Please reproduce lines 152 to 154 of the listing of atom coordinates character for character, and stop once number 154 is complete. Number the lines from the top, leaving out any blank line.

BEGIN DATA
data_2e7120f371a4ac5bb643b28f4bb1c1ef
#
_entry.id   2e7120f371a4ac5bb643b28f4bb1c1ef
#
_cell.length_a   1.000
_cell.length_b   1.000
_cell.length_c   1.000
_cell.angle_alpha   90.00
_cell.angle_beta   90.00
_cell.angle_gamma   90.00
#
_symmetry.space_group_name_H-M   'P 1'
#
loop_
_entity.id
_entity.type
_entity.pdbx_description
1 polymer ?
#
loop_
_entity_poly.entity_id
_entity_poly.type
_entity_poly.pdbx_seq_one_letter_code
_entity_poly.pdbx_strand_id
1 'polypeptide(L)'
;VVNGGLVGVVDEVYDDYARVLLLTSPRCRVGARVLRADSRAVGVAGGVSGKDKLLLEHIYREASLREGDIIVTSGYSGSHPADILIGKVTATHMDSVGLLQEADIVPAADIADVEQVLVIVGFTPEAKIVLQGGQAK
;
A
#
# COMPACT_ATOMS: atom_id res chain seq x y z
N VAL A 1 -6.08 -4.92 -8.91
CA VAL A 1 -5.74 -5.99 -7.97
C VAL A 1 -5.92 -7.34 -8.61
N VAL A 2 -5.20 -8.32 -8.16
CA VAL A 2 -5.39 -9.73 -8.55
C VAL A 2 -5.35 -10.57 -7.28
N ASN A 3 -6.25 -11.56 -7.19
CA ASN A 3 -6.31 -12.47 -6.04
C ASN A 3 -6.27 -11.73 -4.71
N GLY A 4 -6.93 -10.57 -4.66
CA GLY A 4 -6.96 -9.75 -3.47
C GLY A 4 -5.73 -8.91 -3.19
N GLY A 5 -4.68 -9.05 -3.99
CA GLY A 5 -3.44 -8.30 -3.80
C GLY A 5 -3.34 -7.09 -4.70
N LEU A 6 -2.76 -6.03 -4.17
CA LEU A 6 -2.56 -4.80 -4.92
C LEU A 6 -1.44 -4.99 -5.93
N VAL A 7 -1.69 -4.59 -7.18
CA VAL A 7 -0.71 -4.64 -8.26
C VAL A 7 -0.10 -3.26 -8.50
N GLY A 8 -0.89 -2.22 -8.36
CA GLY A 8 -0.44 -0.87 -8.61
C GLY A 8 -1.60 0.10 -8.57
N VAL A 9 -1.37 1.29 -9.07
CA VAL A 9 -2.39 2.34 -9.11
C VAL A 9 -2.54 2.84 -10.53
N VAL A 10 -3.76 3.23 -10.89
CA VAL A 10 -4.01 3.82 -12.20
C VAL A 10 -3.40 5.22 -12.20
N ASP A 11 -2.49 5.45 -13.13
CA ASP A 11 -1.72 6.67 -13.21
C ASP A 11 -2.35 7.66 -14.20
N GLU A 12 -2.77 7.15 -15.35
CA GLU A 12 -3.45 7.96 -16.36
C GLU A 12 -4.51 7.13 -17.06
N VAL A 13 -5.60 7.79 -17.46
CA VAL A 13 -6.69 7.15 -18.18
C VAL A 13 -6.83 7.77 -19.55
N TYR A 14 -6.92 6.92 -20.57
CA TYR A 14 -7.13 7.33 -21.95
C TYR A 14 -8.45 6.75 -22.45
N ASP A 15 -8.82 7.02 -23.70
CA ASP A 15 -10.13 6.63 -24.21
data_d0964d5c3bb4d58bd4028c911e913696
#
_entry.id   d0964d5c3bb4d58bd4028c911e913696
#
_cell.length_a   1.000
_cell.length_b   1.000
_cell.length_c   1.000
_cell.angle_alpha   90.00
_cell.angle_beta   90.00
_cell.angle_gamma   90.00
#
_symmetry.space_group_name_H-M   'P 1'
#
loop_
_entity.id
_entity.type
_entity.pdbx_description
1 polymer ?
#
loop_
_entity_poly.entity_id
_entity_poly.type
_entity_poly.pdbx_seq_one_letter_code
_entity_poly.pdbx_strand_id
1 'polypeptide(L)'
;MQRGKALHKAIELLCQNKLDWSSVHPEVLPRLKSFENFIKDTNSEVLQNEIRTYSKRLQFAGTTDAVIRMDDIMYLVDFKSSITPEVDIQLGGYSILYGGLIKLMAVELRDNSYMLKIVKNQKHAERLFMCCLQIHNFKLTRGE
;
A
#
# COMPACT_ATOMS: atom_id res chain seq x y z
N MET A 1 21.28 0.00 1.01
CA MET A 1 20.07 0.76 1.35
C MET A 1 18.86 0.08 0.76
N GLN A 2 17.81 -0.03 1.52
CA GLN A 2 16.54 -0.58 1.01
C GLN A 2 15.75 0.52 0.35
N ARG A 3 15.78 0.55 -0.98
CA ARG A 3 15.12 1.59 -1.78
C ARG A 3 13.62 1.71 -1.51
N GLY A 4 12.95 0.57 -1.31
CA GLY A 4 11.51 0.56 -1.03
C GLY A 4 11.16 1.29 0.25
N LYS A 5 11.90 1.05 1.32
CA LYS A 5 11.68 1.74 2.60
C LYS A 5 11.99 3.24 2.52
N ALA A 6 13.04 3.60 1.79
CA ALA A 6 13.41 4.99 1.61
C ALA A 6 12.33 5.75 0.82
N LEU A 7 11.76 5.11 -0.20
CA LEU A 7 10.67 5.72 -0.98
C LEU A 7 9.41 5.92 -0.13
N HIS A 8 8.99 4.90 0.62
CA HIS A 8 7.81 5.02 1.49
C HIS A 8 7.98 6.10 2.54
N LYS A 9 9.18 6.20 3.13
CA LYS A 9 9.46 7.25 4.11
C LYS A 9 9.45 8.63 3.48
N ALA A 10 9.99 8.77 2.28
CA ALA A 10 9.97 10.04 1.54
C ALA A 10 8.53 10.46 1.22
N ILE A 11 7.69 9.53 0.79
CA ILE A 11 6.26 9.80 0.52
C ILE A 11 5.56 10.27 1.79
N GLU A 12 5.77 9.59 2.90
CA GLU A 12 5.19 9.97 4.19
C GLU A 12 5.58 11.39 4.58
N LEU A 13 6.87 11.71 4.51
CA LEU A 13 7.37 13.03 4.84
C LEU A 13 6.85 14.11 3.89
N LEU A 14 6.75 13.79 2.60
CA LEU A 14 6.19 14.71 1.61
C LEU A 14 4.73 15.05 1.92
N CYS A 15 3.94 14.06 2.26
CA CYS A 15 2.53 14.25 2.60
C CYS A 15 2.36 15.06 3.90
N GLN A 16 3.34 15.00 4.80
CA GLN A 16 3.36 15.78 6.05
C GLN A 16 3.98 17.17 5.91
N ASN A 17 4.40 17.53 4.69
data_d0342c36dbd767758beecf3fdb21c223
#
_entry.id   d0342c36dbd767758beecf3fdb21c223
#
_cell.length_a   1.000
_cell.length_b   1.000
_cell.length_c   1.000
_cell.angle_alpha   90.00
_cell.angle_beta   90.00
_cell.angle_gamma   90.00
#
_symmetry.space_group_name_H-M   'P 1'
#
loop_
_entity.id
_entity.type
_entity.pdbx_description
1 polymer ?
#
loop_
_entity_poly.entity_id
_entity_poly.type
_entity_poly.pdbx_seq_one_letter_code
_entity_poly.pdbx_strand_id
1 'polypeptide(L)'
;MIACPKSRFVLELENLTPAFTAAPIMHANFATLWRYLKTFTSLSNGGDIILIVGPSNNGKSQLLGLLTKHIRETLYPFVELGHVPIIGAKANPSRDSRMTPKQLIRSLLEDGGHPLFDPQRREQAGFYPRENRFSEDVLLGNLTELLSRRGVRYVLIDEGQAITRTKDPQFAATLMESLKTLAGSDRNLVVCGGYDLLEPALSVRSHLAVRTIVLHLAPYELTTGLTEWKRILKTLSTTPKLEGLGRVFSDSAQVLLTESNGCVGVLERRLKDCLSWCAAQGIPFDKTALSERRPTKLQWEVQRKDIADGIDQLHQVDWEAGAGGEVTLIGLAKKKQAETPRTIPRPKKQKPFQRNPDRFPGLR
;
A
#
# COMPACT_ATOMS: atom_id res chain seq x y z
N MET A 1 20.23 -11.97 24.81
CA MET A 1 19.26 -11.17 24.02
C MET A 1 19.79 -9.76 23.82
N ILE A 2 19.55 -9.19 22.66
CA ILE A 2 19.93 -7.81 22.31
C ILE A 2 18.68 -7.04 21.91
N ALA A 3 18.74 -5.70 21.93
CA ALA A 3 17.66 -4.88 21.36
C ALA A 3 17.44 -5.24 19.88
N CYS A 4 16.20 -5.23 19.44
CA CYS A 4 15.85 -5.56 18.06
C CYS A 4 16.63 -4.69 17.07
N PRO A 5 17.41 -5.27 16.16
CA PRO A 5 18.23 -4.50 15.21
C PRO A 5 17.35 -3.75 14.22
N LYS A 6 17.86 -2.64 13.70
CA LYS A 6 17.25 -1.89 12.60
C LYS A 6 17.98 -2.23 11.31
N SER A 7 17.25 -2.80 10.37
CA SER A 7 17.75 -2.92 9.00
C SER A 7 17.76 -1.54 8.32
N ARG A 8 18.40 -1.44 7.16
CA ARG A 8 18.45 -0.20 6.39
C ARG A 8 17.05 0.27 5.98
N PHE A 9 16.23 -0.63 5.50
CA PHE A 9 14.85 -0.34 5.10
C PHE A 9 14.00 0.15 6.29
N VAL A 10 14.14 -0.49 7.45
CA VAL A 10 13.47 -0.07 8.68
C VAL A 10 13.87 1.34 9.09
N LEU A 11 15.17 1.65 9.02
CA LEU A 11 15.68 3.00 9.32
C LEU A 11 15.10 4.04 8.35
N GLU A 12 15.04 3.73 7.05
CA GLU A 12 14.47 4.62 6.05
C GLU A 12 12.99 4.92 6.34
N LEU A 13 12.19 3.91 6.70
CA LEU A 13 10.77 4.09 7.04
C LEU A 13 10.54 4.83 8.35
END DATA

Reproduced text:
C GLN A 16 3.98 17.17 5.91
N ASN A 17 4.40 17.53 4.69
data_d0342c36dbd767758beecf3fdb21c223